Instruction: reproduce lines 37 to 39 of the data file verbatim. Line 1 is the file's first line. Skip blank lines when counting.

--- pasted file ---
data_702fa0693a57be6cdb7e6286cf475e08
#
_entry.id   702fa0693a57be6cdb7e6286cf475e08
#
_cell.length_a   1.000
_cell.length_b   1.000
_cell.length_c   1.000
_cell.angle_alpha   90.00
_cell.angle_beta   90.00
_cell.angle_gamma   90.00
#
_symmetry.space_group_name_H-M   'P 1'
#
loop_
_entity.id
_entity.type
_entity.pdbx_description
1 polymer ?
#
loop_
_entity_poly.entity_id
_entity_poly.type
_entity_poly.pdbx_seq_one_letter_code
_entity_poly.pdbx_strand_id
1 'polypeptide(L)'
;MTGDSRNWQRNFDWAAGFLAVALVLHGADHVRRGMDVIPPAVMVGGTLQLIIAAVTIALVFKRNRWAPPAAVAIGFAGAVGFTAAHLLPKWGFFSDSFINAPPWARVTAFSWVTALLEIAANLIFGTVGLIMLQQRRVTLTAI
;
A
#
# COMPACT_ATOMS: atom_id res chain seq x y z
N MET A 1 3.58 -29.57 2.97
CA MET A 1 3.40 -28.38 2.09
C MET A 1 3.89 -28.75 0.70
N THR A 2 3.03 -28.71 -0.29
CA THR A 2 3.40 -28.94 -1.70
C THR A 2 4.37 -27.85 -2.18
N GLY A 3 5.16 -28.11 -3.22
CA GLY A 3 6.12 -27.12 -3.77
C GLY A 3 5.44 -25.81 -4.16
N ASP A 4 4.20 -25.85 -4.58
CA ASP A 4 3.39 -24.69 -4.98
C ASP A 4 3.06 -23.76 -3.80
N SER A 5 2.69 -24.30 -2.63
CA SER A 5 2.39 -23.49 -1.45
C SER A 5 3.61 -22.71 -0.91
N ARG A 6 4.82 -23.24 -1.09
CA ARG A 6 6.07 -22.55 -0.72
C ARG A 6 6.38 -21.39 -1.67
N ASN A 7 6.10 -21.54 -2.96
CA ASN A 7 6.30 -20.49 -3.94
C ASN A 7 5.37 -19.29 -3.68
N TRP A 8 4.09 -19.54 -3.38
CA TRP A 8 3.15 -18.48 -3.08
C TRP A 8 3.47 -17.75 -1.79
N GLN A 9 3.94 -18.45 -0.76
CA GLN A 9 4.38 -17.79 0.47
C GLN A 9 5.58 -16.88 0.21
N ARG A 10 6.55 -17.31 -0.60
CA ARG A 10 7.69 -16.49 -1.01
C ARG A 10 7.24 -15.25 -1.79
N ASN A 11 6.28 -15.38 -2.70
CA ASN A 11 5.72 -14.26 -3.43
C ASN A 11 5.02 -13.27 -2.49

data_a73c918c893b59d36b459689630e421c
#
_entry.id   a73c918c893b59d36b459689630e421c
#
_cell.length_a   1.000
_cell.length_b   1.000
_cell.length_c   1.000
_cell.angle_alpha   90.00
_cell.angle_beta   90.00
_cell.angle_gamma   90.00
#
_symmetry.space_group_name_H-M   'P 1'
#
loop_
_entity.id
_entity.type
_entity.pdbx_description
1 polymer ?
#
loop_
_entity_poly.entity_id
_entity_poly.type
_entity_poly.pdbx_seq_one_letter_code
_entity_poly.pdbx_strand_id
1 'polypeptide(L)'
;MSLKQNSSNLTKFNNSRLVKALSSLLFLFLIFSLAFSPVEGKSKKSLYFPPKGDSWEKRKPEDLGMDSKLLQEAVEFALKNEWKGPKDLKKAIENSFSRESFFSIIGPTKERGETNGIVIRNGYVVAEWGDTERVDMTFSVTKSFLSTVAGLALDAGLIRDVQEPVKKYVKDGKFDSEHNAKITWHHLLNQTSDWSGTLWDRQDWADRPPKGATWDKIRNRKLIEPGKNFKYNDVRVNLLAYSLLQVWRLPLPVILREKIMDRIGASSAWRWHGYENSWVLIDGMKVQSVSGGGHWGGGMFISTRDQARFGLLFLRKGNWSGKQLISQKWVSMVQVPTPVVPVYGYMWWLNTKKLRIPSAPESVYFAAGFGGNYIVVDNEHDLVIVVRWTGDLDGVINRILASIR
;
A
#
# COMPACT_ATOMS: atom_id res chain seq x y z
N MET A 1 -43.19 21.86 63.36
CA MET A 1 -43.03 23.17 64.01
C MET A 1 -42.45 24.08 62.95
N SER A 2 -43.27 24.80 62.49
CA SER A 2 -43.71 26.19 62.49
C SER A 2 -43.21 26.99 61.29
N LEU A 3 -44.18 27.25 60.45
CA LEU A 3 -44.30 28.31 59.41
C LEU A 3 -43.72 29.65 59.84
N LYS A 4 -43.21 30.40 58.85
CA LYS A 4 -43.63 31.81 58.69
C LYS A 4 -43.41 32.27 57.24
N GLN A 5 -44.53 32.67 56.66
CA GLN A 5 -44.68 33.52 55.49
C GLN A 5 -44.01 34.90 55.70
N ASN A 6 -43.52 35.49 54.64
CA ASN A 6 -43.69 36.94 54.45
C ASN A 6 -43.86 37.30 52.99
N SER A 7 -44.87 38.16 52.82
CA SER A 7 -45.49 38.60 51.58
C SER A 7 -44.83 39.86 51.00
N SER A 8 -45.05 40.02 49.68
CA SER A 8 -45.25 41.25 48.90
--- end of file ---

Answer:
N GLY A 3 5.16 -28.11 -3.22
CA GLY A 3 6.12 -27.12 -3.77
C GLY A 3 5.44 -25.81 -4.16